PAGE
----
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Former Venezuelan Official Proposes Oil-for-Food Scheme

A former Venezuelan governor has proposed to the United Nations and the U.S. an oil-for-food program that he says will prevent famine in the crisis-stricken Latin American country that has the largest crude oil reserves in the world.

Reuters reports Henri Falcon, ex-governor of the Lara state in western Venezuela, had written to the UN and the U.S. House of Representatives Committee on Foreign Affairs with the suggestion that U.S. sanctions against Venezuela were tweaked to accommodate the option of Venezuela exporting crude oil and getting paid for it in food and medicines.

The scheme is essentially the same that the UN implemented for Iraq following the introduction of sanctions against the Saddam Hussein government after its invasion of Kuwait in 1990. However, the Venezuelan opposition is divided on the idea.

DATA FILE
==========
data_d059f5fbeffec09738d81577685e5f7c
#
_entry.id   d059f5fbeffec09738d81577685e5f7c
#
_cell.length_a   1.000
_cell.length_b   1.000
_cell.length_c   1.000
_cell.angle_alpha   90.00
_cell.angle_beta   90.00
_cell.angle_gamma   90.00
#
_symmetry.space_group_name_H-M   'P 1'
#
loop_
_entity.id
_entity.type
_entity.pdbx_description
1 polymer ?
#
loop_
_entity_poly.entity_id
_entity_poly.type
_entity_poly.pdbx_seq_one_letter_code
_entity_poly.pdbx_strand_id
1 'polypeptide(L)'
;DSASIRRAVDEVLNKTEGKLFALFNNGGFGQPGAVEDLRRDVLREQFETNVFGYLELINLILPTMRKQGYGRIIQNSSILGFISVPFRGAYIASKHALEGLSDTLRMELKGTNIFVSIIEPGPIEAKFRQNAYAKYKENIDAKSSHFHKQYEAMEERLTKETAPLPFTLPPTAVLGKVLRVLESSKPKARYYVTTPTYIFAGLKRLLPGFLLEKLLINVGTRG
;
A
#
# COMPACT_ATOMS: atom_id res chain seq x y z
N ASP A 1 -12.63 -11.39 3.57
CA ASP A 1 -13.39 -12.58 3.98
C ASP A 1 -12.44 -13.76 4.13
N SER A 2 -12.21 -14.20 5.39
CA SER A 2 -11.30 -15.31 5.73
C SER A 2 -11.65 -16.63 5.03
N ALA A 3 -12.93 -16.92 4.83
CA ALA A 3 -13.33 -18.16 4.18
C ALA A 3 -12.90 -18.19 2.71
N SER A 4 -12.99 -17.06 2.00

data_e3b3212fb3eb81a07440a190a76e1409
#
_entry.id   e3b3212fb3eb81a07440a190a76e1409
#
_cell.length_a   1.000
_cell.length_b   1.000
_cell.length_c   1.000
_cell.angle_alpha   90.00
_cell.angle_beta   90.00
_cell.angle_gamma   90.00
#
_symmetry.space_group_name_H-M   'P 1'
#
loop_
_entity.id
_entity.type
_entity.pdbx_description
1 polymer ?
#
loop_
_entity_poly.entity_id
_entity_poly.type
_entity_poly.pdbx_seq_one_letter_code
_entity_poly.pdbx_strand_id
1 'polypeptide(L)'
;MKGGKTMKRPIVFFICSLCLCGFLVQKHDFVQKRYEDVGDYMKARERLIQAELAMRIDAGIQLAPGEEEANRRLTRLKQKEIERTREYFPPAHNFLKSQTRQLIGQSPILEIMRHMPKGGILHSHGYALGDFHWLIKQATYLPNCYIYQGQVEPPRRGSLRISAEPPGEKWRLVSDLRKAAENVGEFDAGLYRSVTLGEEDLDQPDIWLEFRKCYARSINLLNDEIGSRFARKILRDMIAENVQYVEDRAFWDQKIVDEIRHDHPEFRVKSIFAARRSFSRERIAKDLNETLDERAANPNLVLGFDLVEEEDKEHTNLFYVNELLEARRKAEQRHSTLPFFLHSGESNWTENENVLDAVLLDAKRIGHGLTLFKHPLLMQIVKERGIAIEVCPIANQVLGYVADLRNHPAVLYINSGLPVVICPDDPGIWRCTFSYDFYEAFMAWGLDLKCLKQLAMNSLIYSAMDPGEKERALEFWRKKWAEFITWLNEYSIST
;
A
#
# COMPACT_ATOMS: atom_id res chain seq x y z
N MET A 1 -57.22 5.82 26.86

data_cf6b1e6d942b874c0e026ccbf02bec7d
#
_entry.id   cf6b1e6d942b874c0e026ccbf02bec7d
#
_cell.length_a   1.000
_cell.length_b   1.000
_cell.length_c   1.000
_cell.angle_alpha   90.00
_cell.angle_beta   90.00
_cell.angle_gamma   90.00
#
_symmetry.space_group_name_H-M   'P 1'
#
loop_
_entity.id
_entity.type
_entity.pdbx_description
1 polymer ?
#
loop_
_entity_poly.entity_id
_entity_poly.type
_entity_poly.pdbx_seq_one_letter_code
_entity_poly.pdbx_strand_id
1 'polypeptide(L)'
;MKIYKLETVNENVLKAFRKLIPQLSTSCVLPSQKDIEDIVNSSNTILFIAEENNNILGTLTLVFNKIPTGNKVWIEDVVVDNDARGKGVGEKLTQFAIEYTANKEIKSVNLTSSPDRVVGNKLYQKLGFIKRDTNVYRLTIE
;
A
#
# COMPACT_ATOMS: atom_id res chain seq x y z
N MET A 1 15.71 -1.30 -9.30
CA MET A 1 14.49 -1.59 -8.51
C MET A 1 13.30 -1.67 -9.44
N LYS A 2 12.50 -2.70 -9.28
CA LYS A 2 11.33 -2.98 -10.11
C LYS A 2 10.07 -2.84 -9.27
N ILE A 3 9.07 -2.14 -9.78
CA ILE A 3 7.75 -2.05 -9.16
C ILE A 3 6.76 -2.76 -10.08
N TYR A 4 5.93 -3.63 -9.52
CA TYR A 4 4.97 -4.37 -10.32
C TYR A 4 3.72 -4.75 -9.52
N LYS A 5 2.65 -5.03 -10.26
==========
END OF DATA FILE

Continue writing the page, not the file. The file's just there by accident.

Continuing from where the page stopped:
According to some, the Maduro government will embezzle the money received in exchange for oil that is intended to be used for the imports of food and medicine.

“This program would not guarantee that the people would receive food because you have a structure of incentives to steal,” a member of parliament from Juan Guaido’s opposition party Popular Will told Reuters. The party is firmly focusing on removing Maduro from power as the only means of changing the situation in Venezuela for the better.

According to the author of the proposal, however, famine is a pressing matter.

“While politicians are seeking to distract attention exclusively, in some cases, toward the political element - but without results, without effect - people are still dying of hunger,” Henri Falcon said at a news conference and added that the country was “at the doors of famine.”

The United States imposed sweeping sanctions against Venezuela’s oil industry at the start of this year. Since then, production had fallen drastically with no crude going to U.S. Gulf refineries—once Venezuela’s biggest market.

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By Irina Slav for Oilprice.com

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